I Heard Of Skipping Rocks But I Never Seen A Skipping Ducks

F/10.0, 1/400, ISO 250.

Common Merganser

Did you hear the watermelon joke?

It’s pitful.

Interesting Fact: Common Mergansers spend much of their time afloat, loafing, fishing, and often sleeping on open water. They may form flocks of up to 75 individuals. They often swim in small groups along the shoreline, dipping their heads underwater to search for prey and then diving with a slight leap. ( https://www.allaboutbirds.org/guide/Common_Merganser/lifehistory )

I’m So Fly!

F/11.0, 1/500, ISO 320.

Northern Harrier

A camel meets an elephant.

The elephant asks jokingly: “Why do you have two breasts on your back?”

The camel replies: “With a face like yours, I’d just shut up.”

Interesting Fact: Northern Harriers are the most owl-like of hawks (though they’re not related to owls). They rely on hearing as well as vision to capture prey. The disk-shaped face looks and functions much like an owl’s, with stiff facial feathers helping to direct sound to the ears. ( https://www.allaboutbirds.org/guide/Northern_Harrier

OWL Get You!

F/6.3, 1/250, ISO 1600.

Short Eared Owl

When does a Owl go “mooooo”?

When it is learning a new language!

Interesting Fact: As suggested by their wide global distribution, Short-eared Owls can travel long distances over vast expanses of ocean. Witnesses have reported seeing these owls descending on ships hundreds of miles from land.  ( https://www.allaboutbirds.org/guide/short-eared_owl/lifehistory )

You Can Stop Driving Me Crazy,I Can Walk From Here!

F/11.0, 1/500, ISO 200.

Snowy Egret

A little boy asked his father, “Daddy, how much does it cost to get married?”

And the father replied, “I don’t know, son, I’m still paying for it.”

Interesting Fact: During the breeding season, adult Snowy Egrets develop long, wispy feathers on their backs, necks, and heads. In 1886 these plumes were valued at $32 per ounce, which was twice the price of gold at the time. Plume-hunting for the fashion industry killed many Snowy Egrets and other birds until reforms were passed in the early twentieth century. The recovery of shorebird populations through the work of concerned citizens was an early triumph and helped give birth to the conservation movement. ( https://www.allaboutbirds.org/guide/Snowy_Egret )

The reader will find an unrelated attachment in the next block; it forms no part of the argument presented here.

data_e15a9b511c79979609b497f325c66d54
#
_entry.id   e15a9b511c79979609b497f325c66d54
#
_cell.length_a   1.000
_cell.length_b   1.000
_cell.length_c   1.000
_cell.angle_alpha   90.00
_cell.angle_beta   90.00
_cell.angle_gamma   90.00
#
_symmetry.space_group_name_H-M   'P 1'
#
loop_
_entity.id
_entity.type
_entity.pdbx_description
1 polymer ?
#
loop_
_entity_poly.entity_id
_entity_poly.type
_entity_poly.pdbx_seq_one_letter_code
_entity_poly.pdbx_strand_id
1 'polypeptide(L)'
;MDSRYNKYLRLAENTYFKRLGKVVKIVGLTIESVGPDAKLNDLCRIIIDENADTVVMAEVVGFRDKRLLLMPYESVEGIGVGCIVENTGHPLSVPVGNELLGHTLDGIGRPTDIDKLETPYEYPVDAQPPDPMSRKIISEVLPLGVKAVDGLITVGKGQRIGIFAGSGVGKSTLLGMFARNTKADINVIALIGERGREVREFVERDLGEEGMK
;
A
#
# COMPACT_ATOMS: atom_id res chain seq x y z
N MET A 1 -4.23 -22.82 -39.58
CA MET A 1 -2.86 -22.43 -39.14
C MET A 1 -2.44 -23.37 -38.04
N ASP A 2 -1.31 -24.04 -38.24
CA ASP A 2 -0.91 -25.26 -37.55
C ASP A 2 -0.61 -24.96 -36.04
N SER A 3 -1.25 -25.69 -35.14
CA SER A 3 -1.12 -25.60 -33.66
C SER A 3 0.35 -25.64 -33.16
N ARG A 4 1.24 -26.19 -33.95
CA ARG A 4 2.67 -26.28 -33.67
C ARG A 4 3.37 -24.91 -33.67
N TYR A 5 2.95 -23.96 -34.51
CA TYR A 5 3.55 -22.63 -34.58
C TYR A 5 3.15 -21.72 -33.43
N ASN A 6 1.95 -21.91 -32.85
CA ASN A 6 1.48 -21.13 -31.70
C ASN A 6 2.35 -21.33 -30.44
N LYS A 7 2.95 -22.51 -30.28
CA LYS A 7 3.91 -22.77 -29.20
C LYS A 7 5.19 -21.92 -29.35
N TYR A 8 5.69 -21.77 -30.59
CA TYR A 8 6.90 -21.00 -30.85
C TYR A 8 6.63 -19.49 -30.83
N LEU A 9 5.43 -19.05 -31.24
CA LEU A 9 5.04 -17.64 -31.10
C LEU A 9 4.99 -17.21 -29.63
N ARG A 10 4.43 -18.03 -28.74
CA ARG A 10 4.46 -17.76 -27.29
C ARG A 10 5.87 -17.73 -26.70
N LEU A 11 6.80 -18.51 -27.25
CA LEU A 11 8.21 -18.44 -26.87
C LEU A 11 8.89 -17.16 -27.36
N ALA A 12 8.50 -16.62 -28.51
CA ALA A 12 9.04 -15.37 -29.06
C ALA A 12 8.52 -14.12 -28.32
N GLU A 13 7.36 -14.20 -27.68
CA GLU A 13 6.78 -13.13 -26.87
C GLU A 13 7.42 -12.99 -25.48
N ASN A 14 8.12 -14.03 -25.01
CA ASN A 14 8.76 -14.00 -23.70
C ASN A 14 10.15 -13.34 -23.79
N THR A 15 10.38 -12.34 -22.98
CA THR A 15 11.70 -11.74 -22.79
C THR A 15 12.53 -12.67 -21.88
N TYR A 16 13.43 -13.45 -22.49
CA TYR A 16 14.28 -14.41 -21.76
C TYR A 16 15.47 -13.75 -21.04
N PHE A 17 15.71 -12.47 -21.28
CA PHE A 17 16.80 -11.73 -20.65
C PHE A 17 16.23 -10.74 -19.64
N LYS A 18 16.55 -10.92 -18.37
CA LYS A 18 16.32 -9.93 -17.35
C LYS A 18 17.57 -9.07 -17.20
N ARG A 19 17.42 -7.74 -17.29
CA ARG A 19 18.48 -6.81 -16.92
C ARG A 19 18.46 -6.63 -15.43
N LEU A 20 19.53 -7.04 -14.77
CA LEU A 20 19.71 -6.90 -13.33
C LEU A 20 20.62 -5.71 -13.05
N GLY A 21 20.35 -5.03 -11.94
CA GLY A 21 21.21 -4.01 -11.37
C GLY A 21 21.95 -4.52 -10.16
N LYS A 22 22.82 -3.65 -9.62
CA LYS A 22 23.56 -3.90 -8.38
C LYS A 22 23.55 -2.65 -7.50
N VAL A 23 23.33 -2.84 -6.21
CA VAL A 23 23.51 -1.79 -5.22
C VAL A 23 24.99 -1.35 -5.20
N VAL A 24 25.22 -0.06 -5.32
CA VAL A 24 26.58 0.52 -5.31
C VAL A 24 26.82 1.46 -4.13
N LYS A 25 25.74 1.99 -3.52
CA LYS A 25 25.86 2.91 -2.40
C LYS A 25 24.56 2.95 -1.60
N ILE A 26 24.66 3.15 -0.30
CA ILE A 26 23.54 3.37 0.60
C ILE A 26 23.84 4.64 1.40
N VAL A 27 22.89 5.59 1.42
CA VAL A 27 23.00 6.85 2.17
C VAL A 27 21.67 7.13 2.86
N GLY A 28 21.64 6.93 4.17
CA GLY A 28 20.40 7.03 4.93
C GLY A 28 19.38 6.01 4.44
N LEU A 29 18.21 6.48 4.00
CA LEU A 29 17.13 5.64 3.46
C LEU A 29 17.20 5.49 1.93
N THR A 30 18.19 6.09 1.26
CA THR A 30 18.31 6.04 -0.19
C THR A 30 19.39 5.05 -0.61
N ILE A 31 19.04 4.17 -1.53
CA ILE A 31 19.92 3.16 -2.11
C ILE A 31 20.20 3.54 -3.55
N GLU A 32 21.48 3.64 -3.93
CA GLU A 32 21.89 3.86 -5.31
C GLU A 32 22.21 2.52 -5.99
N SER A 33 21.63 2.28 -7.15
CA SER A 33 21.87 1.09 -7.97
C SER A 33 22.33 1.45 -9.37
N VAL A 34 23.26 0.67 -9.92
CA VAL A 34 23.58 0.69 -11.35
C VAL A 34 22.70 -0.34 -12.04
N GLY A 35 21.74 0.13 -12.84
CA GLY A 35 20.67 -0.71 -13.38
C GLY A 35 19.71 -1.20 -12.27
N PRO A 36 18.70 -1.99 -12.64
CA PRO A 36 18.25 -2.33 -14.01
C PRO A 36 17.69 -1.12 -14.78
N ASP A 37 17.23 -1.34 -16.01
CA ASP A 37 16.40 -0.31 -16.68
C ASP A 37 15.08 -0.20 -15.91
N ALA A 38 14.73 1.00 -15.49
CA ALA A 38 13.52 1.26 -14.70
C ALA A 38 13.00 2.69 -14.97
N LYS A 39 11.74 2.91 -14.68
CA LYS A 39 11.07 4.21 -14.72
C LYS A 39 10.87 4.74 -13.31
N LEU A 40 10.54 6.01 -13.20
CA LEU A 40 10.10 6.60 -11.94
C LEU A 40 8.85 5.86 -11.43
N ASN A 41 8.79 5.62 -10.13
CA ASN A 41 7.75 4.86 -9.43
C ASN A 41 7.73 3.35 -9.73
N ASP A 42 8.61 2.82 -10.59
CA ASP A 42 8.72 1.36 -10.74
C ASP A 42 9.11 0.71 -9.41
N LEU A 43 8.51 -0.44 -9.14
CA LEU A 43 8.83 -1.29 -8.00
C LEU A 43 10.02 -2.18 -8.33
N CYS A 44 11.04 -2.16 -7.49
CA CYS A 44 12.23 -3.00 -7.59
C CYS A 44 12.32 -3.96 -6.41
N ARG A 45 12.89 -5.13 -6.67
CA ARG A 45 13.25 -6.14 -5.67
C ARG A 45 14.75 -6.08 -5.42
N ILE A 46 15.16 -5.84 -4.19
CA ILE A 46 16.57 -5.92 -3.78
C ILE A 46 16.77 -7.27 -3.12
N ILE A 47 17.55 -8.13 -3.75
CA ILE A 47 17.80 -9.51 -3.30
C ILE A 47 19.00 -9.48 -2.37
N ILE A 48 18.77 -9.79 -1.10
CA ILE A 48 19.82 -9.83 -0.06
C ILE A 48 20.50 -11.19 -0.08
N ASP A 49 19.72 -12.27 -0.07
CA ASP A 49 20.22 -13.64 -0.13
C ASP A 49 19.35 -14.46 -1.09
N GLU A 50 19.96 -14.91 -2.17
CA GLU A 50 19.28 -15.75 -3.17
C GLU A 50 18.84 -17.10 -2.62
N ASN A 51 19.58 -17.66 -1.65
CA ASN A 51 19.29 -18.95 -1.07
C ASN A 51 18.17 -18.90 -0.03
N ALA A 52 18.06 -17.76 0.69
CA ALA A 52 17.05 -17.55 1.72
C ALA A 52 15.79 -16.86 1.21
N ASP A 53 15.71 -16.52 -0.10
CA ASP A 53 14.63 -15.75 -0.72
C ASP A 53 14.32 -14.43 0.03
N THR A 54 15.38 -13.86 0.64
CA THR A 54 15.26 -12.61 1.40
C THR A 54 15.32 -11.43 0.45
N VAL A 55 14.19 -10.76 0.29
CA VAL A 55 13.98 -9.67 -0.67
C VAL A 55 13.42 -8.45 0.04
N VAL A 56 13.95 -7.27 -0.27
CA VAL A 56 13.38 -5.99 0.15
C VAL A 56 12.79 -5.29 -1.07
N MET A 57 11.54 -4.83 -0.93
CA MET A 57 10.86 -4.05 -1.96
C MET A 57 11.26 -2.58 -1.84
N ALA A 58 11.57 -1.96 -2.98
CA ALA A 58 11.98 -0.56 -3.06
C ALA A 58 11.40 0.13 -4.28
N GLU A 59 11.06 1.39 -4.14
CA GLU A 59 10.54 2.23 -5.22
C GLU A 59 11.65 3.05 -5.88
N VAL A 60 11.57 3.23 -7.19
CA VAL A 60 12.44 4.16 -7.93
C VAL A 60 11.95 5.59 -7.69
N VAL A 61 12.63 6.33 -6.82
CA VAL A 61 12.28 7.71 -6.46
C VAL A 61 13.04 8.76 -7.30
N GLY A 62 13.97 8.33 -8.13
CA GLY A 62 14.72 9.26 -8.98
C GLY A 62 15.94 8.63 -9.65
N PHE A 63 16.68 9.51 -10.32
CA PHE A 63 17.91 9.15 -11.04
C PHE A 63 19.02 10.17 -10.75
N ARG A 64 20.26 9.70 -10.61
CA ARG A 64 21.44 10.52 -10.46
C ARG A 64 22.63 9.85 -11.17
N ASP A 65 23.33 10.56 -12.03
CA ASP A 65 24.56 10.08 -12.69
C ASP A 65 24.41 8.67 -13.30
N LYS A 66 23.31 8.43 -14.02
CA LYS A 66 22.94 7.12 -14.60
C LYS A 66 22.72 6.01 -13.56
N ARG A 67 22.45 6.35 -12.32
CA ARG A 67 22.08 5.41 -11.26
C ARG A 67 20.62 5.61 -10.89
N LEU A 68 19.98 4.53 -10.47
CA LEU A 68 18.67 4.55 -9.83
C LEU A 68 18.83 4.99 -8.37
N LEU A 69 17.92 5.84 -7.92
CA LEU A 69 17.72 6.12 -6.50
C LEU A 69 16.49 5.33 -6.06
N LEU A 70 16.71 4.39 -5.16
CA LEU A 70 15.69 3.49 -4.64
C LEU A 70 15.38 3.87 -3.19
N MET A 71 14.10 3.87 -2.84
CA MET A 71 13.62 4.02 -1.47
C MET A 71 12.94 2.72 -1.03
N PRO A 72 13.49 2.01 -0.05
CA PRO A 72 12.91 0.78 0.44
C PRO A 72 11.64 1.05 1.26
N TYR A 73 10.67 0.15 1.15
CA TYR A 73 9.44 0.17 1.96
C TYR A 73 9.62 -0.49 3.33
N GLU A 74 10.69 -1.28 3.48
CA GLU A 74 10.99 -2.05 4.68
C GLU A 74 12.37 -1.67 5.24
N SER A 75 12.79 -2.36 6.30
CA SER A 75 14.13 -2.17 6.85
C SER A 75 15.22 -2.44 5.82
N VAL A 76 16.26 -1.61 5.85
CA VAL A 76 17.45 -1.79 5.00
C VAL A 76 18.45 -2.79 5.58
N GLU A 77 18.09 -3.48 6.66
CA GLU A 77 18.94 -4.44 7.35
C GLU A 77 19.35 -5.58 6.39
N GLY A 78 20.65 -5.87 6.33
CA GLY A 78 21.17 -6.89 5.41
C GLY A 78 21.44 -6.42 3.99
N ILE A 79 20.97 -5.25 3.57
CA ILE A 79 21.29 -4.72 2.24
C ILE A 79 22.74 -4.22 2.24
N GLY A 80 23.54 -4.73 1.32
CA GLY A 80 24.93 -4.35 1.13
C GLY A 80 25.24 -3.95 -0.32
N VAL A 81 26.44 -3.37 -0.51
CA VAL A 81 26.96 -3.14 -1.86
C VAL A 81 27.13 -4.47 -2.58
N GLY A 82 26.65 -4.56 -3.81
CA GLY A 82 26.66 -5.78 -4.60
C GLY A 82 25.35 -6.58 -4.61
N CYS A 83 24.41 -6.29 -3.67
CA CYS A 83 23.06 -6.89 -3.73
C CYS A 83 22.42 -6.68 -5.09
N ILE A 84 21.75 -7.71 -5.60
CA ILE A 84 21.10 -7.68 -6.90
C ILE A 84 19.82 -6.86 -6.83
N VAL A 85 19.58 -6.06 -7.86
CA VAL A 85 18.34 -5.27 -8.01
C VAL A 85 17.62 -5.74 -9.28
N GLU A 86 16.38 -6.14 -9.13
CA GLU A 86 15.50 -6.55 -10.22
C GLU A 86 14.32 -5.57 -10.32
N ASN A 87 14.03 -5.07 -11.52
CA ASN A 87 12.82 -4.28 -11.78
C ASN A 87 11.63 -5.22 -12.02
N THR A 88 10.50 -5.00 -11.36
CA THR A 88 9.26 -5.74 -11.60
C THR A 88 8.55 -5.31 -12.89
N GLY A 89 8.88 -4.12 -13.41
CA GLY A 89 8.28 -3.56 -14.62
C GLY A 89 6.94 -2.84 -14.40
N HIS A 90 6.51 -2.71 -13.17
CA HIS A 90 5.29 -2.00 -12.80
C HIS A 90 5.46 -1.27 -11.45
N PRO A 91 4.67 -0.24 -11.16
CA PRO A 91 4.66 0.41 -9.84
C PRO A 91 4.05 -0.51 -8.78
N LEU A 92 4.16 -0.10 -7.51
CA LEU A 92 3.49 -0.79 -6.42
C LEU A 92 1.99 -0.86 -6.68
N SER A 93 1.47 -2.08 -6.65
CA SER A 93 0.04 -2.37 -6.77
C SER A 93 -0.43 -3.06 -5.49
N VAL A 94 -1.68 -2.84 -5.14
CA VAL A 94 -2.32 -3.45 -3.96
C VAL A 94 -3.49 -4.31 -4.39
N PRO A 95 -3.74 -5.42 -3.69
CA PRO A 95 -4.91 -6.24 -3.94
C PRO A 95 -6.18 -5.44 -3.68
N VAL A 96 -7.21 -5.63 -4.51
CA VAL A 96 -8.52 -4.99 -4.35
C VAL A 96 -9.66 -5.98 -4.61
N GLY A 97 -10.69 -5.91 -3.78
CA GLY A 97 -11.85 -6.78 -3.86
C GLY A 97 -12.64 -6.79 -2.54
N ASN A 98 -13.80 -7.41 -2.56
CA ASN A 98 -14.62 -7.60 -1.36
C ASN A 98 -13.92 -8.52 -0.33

Just Act Weird It Keeps The Creeps Away!

F/11.0, 1/500, ISO 200.

Snowy Egret

Why did the scarecrow win an award?

Because he was outstanding in his field.

Interesting Fact: Adult Snowy Egrets have greenish-yellow feet for most of the year, but at the height of the breeding season their feet take on a much richer, orange-yellow hue. The bare skin on their face also changes color, from yellow to reddish. ( https://www.allaboutbirds.org/guide/Snowy_Egret )

I Can Fly, Fly Away I Will Rise Up And Fly Away!

F/13.0, 1/640, IOS 400.

Common Tern ( Juvenile )

Why was the computer tired when he got home?

Because he had a hard drive.

Interesting Fact: The oldest recorded Common Tern was at least 25 years, 1 month old, when it was recaptured and rereleased during banding operations in New York. ( https://www.allaboutbirds.org/guide/Common_Tern/lifehistory )

Don’t Stand So, Don’t Stand So, Don’t Stand So, Close To Me!

F/10.0, 1/400, ISO 125.

Semipalmated Sandpipers 

Where do you learn to make ice cream?

Sundae school.

Interesting Fact: Semipalmated Sandpipers from eastern populations probably undertake nonstop transoceanic flights of 3,000 – 4,000 km (1,900 – 2,500 mi) from New England and southern Canada to South America, powered by extensive fat reserves. ( https://www.allaboutbirds.org/guide/Semipalmated_Sandpiper/ )

Don’t Make Me Walk When I Want To Fly!

F/13.0, 1/640, ISO 250.

Red-tailed Hawk

How do trees access the internet?

They log in.

Interesting Fact: Red-tailed Hawks occupy just about every type of open habitat on the continent. This includes desert, scrublands, grasslands, roadsides, fields and pastures, parks, broken woodland, and (in Mexico) tropical rainforest. ( https://www.allaboutbirds.org/guide/Red-tailed_Hawk/lifehistory )

Basic Maneuvers!

F/11.0, 1/500, ISO  320.

Laughing Gull

Why is a river rich?

It has banks on both sides.

Interesting Fact:  The adult Laughing Gull removes the eggshells from the nest after the eggs hatch. If the shells are not removed, a piece can become lodged on top of the slightly smaller unhatched third egg and prevent it from hatching. ( https://www.allaboutbirds.org/guide/Laughing_Gull/lifehistory )

Good Times And Crazy Friends Make The Best Memories.

F/5.6, 1/3200, ISO 1000. d700

Common Terns 

Did you hear the rumor about butter?

Everyone’s spreading it.

Interesting Fact: Common Terns nest in colonies on the ground in areas with loose sand, gravel, shell, or cobble pebbles typically less than 350 feet from the water. They tend to choose areas with scattered, low-growing vegetation to provide cover for chicks. ( https://www.allaboutbirds.org/guide/Common_Tern/lifehistory )